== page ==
There have also been a few reports that complain about Mazda's use of cheap, plasticky interior materials. I didn't find that to be the case. There were some plastic bits, but the layout of the dash controls and door panels was simple and elegant and the seats had an almost Recaro-like snugness and had a delicious leather smell. And Mazda has the only infotainment system I've tangled with to date with knobs and controls placed where I think they should be (we're talking about my intuition here, which may be off from everyone else's). The main control knob is in a natural location – where your right hand rests. Same with the volume control for the stereo. The simple, easy to use controls meant that more focus could be placed on driving and less upon messing with electronic gadgets. Bravo, Mazda, bravo.
There is, thankfully, a spare tire. I would thank Mazda for that, too, but I feel the same way about spare tire inclusion as Chris Rock does about people taking care of their children. Every car and truck is supposed to have a spare tire, people!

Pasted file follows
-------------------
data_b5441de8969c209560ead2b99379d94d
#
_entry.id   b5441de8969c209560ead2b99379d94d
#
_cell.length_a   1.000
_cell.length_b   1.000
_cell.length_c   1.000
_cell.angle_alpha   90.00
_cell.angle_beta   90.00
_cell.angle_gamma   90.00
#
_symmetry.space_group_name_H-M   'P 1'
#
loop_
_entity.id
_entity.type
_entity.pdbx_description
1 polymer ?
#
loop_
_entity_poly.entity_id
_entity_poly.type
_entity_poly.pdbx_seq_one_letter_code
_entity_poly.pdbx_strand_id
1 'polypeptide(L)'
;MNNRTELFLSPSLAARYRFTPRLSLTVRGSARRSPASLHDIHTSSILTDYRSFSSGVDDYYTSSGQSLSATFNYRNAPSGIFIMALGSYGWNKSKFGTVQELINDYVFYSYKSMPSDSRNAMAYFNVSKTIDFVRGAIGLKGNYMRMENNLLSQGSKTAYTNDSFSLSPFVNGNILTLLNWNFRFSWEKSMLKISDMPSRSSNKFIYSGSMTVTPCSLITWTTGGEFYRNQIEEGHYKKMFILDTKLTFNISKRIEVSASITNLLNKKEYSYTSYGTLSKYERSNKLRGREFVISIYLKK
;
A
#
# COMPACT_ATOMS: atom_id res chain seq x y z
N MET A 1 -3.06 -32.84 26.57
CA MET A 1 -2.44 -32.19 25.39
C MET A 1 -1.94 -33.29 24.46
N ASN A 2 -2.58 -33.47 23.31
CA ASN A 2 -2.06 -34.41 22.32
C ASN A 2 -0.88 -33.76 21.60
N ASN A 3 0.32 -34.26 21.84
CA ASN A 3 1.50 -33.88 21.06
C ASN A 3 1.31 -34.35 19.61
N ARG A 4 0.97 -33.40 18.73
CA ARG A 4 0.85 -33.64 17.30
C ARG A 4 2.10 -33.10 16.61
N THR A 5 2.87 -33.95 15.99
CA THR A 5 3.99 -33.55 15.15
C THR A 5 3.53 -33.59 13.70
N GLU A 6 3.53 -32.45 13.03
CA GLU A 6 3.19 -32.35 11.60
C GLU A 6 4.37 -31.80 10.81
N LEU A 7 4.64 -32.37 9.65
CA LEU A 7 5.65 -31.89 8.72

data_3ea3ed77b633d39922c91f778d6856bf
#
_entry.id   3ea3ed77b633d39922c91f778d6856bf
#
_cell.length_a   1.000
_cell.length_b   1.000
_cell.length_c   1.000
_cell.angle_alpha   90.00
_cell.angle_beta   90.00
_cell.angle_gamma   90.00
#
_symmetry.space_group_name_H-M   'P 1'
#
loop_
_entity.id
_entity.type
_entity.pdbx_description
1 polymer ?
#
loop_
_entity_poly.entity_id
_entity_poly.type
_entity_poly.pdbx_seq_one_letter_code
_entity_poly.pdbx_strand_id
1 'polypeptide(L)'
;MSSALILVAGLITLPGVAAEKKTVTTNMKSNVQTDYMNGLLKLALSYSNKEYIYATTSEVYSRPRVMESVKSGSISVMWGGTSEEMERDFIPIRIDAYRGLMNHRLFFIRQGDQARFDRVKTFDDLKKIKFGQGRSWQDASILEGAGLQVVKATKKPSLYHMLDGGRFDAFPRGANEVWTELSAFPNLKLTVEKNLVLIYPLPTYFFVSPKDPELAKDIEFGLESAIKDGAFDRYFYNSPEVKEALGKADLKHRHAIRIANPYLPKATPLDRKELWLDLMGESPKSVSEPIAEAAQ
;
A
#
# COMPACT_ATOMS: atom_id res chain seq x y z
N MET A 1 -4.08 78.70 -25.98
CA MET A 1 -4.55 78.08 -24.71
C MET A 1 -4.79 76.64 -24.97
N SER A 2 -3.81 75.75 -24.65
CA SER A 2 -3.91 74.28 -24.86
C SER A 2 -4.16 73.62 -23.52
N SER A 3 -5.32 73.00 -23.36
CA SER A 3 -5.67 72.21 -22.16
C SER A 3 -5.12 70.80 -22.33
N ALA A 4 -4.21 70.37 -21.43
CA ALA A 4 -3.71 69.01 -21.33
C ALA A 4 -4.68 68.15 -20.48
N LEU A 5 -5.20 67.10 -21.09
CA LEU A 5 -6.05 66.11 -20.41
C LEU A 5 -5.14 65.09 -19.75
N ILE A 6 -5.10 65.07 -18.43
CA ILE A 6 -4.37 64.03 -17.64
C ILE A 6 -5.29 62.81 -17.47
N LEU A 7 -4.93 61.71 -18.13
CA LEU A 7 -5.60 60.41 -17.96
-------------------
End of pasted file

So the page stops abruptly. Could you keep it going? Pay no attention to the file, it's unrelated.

If you're looking for a roomy sedan, the Toyota Camry, Honda Accord and maybe the Ford Fusion may be on your list of potential candidates. But you'd be doing yourself a grave disservice not to check out the Mazda6, too. It may not get the highest numbers for reliability, resale, and all the other things that practical people love to see in a new vehicle, but it's got great safety ratings and appears to have been built by people who understand that buying a car is not at all like buying a washing machine.
By the numbers: 2015 Mazda6 I Touring
MSRP: $25,265 (includes $820 destination charge)
Power and drive wheels: 2.5-liter, 185-hp four-cylinder engine, front-wheel drive
Transmission: 6-speed manual or 6-speed automatic transmission
EPA fuel economy (mpg): 25/37 city/highway
In showrooms: Now